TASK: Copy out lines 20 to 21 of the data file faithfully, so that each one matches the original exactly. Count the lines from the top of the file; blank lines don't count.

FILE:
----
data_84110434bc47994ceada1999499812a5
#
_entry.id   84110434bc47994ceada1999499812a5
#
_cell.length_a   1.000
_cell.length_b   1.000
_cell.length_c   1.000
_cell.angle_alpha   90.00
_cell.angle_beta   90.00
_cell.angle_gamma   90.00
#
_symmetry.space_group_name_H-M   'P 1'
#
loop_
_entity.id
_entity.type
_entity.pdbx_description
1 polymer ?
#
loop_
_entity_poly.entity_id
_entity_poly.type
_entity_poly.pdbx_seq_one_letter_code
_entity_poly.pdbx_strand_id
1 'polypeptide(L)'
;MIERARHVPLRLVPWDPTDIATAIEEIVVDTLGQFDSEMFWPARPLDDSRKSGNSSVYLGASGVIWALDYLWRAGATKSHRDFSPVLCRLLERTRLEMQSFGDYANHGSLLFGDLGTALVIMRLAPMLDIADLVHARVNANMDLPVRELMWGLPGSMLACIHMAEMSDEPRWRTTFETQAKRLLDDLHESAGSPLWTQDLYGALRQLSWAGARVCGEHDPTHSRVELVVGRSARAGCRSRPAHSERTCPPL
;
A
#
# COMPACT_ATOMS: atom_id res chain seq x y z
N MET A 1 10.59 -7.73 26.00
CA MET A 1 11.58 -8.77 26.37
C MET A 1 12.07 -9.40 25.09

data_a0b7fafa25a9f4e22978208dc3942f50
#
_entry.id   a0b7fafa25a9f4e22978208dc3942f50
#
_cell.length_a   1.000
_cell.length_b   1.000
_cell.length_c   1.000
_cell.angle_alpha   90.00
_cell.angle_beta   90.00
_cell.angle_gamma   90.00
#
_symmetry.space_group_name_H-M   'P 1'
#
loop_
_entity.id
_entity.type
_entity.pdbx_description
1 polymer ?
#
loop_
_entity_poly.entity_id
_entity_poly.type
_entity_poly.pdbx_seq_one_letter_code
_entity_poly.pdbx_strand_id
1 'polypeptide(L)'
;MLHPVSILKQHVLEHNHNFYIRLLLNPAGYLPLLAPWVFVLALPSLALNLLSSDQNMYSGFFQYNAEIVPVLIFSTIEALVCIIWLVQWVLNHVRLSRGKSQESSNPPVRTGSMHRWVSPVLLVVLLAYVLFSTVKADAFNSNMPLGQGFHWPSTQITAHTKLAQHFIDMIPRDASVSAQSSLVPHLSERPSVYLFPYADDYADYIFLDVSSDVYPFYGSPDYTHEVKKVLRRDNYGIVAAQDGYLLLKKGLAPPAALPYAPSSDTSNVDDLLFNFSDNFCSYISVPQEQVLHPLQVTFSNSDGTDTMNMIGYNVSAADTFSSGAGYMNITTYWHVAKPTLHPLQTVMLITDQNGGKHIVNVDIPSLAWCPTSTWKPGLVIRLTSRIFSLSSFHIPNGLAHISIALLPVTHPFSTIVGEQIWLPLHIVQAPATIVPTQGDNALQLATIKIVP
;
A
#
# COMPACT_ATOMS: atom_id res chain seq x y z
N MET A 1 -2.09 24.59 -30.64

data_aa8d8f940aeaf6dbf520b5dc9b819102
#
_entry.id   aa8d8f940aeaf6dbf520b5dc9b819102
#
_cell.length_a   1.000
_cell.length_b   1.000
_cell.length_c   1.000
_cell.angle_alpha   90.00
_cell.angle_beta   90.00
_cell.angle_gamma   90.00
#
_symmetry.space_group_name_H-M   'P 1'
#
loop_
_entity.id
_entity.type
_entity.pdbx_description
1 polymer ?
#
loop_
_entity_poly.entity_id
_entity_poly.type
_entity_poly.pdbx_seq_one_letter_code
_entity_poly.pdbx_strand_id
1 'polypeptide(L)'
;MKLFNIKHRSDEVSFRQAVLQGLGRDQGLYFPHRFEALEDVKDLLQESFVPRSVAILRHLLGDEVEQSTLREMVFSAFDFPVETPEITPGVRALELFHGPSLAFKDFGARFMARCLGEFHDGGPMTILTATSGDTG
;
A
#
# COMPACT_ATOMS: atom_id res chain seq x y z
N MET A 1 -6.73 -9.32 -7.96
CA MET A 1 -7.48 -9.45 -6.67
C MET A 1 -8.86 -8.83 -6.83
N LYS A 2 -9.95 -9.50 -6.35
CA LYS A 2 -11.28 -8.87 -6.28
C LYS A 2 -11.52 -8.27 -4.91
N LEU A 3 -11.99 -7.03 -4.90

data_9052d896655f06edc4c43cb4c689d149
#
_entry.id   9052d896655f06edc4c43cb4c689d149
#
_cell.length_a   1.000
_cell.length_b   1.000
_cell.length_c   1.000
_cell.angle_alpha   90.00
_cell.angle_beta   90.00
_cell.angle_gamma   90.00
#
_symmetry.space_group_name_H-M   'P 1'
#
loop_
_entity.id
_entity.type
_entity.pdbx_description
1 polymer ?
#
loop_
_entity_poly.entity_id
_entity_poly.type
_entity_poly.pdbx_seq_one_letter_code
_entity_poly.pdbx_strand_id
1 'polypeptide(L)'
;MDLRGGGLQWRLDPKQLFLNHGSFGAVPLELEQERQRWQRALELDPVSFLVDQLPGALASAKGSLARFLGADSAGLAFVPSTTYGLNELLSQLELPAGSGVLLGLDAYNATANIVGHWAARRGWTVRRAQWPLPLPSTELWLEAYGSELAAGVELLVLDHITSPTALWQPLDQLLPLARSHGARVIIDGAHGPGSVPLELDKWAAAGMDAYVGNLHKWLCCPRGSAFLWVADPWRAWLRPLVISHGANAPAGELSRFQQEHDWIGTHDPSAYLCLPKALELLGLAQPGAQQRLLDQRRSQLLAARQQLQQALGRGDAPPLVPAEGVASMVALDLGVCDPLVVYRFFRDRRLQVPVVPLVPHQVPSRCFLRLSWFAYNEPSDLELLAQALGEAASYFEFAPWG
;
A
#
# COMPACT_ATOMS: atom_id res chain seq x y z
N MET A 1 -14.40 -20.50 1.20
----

loop_
_entity_poly.entity_id